Rotary media drums save foundries hundreds of thousands of dollars per year; Didion reports its new design has the lowest operating costs per ton.
If you need to clean up your casting operation and increase your profit margin at the same time, go directly to the areas that generate the most airborne silica dust. The primary source or biggest generator of dust is the vibrating shakeout and the sand carryover, coupled with the amount of sand still attached to the castings after shakeout.
When a green sand mold is dumped onto a conventional vibrating shakeout, a huge volume of fine silica dust is released into the plant environment. Because the amount of open space makes it difficult to capture all the steam laden with silica dust, the foundry becomes dirty.
The amount of effluent relates directly to the sand temperature at shakeout. When the average sand temperature exceeds 100°C, convection currents carry silica dust, which is released into the atmosphere. The higher the sand temperature at shakeout, the convection current will be faster and the volume of steam and dust will be higher.
With a sand-to-metal ratio lower than 6.9:1, the average sand temperature will exceed 100°C. The convection current velocity increases significantly from 100° to 200°C.
The heat-affected zone of the mold is the area where the molten metal comes into direct contact with the sand grains (mold face.) As the sand expands in this zone, internal stresses cause weak grains to fracture. Since the quality of sand varies, the source of supply will impact the fines generated, both mechanically and thermally.
Another important calculation tells us that for every kilo of metal poured into the mold, 15% by weight of new sand should be added to replenish the losses and keep the sand system in balance. Because the amount of cores can vary from job to job, using core sand as new sand additions can be a hit-or-miss method unless it is separated from the green sand, and then metered back in at a given rate.
The second source of airborne silica dust is the sand still attached to the castings after shakeout (in pockets, cavities, and corners.) As the heat from the metal drives out the moisture, the loose sand falls off and contaminates downstream operations (cleaning, finishing, melting.) Workers in these areas are exposed to silica dust from sandy metallics.
The next source of dust is from shot blasting these sandy castings. The sand that goes into the shot blast system not only accelerates wear of the equipment, but also is degraded and added to the waste stream. This increases sand disposal costs. The sandy returns that go to remelt without being shot blasted lower the melting efficiency and increase slag and slag handling and disposal costs.
New innovations in sand casting separation and cleaning have saved foundries hundreds of thousands of dollars annually.
Didion International Inc.’s latest invention is the Mark 5 Series rotary media drum, which performs shakeout, sand conditioning, double sand screening, casting cleaning, and casting cooling in one efficient step, so the foundry stays much cleaner with less airborne silica dust. By combining these processes the foundry can save $40.00 to $80.00 per ton. The patented design has the lowest operating cost per ton in the global metalcasting industry.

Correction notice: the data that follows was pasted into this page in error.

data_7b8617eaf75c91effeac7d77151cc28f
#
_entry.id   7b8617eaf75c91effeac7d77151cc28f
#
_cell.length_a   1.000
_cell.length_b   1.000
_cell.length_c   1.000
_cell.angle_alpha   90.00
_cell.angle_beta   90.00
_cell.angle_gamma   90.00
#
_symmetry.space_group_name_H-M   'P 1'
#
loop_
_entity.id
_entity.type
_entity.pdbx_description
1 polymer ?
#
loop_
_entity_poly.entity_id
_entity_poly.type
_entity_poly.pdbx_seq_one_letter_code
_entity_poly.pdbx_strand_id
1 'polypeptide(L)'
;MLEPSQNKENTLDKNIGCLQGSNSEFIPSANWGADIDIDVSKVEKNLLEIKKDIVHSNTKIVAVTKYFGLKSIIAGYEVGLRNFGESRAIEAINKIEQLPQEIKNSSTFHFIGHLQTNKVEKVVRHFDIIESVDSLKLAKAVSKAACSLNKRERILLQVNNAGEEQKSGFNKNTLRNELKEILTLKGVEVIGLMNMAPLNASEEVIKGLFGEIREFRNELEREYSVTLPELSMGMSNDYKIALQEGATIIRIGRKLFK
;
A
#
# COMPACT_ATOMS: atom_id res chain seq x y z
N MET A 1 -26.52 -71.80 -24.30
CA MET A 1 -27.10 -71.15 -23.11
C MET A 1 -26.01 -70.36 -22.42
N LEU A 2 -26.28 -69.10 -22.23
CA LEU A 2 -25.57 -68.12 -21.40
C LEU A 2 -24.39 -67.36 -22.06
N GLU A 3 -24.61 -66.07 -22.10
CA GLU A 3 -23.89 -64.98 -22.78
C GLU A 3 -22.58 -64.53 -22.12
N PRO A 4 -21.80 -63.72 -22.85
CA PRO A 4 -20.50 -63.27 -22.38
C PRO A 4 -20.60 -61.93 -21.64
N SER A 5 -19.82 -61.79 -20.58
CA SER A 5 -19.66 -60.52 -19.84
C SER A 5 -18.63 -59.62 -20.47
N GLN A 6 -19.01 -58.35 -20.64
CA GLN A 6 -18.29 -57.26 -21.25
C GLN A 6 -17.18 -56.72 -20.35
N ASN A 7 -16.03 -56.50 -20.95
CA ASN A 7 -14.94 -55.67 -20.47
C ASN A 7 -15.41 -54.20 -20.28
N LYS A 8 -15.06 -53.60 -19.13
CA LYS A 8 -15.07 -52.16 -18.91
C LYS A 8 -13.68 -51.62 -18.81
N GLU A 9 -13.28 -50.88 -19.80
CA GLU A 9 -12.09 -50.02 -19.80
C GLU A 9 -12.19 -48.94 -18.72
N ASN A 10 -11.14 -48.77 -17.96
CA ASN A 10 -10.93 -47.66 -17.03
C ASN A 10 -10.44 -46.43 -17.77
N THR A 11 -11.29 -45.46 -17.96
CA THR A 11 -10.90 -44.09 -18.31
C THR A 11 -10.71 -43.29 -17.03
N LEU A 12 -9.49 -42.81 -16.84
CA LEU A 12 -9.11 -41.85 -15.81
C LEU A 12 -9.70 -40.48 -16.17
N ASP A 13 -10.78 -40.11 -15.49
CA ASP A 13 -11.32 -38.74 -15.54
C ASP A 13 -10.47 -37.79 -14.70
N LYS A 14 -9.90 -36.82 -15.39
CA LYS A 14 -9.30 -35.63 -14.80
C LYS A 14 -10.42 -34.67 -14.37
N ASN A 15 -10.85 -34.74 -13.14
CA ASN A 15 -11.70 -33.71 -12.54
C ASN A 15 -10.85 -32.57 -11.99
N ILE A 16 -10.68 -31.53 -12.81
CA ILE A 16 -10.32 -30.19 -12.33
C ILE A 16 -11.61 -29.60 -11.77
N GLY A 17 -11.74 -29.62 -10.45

Foundries benefit in several ways, including less capital equipment to purchase, less floor space, much lower energy costs, less maintenance time and costs, lower shot consumption, fewer replacement parts, cleaner working conditions, and cleaner returns reduce slag build-up. The New Mark 5 Series streamlines production with cool and clean castings going directly to the finishing department. The return sand is blended and conditioned so it is consistent in temperature and moisture content providing better control at a mixer. The sand stays in the system where it belongs, so the foundry stays cleaner. Dust collection is efficient due to the small open area of the drum. The Didion requires 75% less dust collection than a vibrating shakeout rated at the same capacity. Counterflow air eliminates fugitive dust from escaping, protecting workers from airborne silica dust.
Many foundries shot blast castings twice – first to preclean the castings and returns, then after casting grinding to blend in the grinding marks. Since the Didion also cleans the castings, the first shot blast step can be eliminated. The gates, runners, and sprue often are removed in the Didion, eliminating hard manual labor and the clean returns go directly back to remelt.
Didion is the first and only shakeout system whereby core sand is separated from green sand and discharged independently at separate points. This feature is popular among high-production automotive foundries with heavily cored work that need to meter only 15% core sand back into the green sand system.
The variable-speed machines let the foundry control the action. The media bed protects nonferrous and fragile castings, while cleaning and cooling them. Custom lining configurations are available for aluminum, brass, malleable grey, ductile, and steel castings. Installations include green sand, shell, no-bake, and lost foam systems.
Recent improvements to the Mark 5 include new interlock liners that are thicker and wider for longer life; 50% fewer seams and contoured rifling for delicate castings; self-relieving, tapered separation chambers; split pillow block endtrucks, with quick change bearing inserts; and automatic chain tensioning. System improvements include water quenching directly following the machine to eliminate long cooling conveyors, further saving equipment costs, energy, time, and space. For foundries using casting baskets and stage cooling, water quenching following the rotary media drum can streamline production flow and eliminate the bottleneck in the cleaning room.
More information is available at www.didion.com